Important Steps in Product Development You Are Tempted to Skip (and What Can Go Wrong if You Do)

Getting your design ready for production is a many-step process that takes time, resources, and dedication. When deadlines are approaching or budgets get tight, it is tempting to skip over some steps to get to the production stage quicker. In the long run, though, skipping steps can really cost you. Here are five steps that are tempting to skip, but are actually critical to the success of your end product.

Wash testing fabrics

Have you ever had a tee-shirt where the side seams twisted? Or pulled your new tall jeans out of the dryer to find that they are now crops? Or wondered why the zipper on your hoodie is all buckled and scalloped? Or what about finding that your favorite soft, brushed knit top is suddenly pilled and scratchy after the first wash? Frustrating, isn’t it. Thankfully, all these things can be prevented or avoided if you wash test your fabrics.

Wash testing all your sample fabrics and trims at the very beginning of development tells you ahead of time how your fabric holds up. Measuring the width, length, torque (twisting of the fabric), and hand feel of your fabrics before and after a few wash and dry cycles will tell you key information about how it will behave as the end customer uses it. If there is a chance your garment would be dry cleaned, send a yard of sample fabric to the dry cleaners as well.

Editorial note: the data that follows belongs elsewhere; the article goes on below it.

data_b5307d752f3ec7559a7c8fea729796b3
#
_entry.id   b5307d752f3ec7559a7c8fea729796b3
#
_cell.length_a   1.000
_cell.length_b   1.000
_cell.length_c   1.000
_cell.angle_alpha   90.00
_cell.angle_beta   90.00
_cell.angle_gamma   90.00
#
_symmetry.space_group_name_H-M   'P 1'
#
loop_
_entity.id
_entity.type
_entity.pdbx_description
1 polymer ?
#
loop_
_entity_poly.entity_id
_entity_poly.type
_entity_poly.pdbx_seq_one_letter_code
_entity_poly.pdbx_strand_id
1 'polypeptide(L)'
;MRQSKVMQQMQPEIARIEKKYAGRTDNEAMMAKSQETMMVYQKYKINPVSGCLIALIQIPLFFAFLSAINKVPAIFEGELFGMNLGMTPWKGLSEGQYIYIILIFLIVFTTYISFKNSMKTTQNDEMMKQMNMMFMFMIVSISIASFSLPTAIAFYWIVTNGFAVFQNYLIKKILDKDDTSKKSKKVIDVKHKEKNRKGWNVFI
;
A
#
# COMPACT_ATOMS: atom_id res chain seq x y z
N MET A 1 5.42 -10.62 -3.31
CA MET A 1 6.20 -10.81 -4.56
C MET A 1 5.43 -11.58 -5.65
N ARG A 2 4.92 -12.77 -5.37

Wash testing is done at the very beginning of development before any patterns or samples are made. Sometimes after seeing the results, you may decide to source new fabrics altogether that wash and wear with fewer changes or less shrinkage. Or if you decide to go with your original fabric, you can give your patternmaker the wash test results and they can cut the pattern accounting for any shrinkage of the fabric. Once you’ve chosen a fabric, the results of your wash testing will also help you determine what care instructions need to go on your care labels.

Fitting in your middle size

I know it’s tempting to do your fit sampling in a size extra-small so that you can double up and use those same samples for your photoshoot. Don’t give in. You want to test your fit in the most popular size you offer which is usually the middle size (medium for a standard XS-XL or an eight or ten for a 2-16 size range). By sampling your middle size, you get a better look at how your garment will fit the average customer.

Calculating costs and yields is another reason to fit sample in your middle size. If you estimated your fabric usage (yield) based on cutting extra-small samples, you could find yourself short fabric when it comes to production. Estimating yield based on your middle size is a much more accurate average.

Additionally, whoever is grading your pattern to create the other sizes will have a much easier time of it because starting from the middle size and working out rather than starting at one end of the size range will be less prone to errors.

Fitting your samples on a live fit model